Thanks to Defense Bill Provision, VOA Could Become a Presidential Propaganda Tool

"Trump is finally getting his Trump TV"

The government-created Voice of America first hit the airwaves in 1942, designed to ensure that the citizens of a world engulfed in its second world war had a source of news that was something other than Nazi propaganda. As it was codified later in a charter signed in 1976, the intent was not to fight propaganda with propaganda, but to gain legitimacy and credibility by serving as a legitimate source of news.

The charter calls for its news to be “accurate, objective and comprehensive” and clarified that it would “represent America” rather than “any single segment of American society.”

To ensure that would happen, Voice of America and its affiliate networks have been run the Broadcasting Board of Governors (BBG), an independent federal agency comprised of a group of bipartisan board members. While the board members are appointed by the president, the work of the BBG “serves as a firewall between U.S. government policymakers and the journalists.”

But in the likely scenario that President Obama signs the 2017 National Defense Authorization Act that was passed by Congress, the BBG will be no longer, replaced by one presidentially-appointed CEO, according to a provision in the bill first reported by Politico.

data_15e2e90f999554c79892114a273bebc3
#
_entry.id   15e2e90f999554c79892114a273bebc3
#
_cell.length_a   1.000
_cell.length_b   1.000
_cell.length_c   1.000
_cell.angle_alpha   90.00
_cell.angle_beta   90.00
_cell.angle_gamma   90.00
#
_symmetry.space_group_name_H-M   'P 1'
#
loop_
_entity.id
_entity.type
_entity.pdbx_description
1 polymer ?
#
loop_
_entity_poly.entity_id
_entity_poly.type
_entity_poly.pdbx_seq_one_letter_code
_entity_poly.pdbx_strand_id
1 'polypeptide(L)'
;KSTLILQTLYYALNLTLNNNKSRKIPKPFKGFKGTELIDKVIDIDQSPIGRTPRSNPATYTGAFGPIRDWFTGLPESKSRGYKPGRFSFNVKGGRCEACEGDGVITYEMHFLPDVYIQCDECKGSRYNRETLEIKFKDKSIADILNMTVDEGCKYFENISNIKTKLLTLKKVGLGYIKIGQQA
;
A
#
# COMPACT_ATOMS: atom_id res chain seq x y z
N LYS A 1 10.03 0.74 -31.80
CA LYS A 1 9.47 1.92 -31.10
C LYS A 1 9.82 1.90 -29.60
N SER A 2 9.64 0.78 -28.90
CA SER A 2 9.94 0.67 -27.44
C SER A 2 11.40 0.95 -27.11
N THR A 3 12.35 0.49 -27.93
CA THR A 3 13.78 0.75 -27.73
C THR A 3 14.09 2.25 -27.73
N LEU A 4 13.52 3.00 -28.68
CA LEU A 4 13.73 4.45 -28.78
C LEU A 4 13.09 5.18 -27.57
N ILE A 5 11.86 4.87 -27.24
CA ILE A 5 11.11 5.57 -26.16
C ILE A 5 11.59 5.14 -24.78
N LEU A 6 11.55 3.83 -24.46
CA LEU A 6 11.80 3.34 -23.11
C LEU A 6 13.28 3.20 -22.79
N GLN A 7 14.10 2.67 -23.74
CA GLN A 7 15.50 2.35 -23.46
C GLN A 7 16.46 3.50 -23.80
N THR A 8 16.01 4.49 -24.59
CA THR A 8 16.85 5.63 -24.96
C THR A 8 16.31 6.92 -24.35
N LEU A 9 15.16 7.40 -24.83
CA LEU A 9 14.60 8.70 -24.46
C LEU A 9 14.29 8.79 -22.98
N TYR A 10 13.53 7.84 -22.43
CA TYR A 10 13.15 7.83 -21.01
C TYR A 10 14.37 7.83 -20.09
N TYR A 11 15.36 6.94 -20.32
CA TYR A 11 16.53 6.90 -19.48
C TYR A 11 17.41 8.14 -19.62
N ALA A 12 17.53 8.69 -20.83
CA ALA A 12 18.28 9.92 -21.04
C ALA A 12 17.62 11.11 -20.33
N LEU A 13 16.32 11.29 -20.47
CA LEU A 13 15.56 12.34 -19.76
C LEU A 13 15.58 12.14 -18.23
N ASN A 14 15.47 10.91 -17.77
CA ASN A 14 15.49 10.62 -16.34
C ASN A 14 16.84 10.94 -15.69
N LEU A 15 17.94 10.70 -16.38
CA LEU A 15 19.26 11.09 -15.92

What this could mean in real terms, according to Politico’s Tara Palmeri, is that “Trump is finally getting his Trump TV — financed by taxpayers to the tune of $800 million per year.”

As board member Michael Kempner explained to Palmeri, “Congress unwittingly just gave President-elect Trump unchecked control of all U.S. media outlets. No president, either Democrat or Republican, should have that kind of control. It’s a public jewel. It’s independence is what makes it so credible.”

And considering the fact that Trump named Steve Bannon a special advisor, it’s certainly well within the realm of plausibility that the former head of what Bannon himself once described as a “platform for the alt-right,” or white nationalism in other words, could advise Trump right into appointing a CEO in that mold.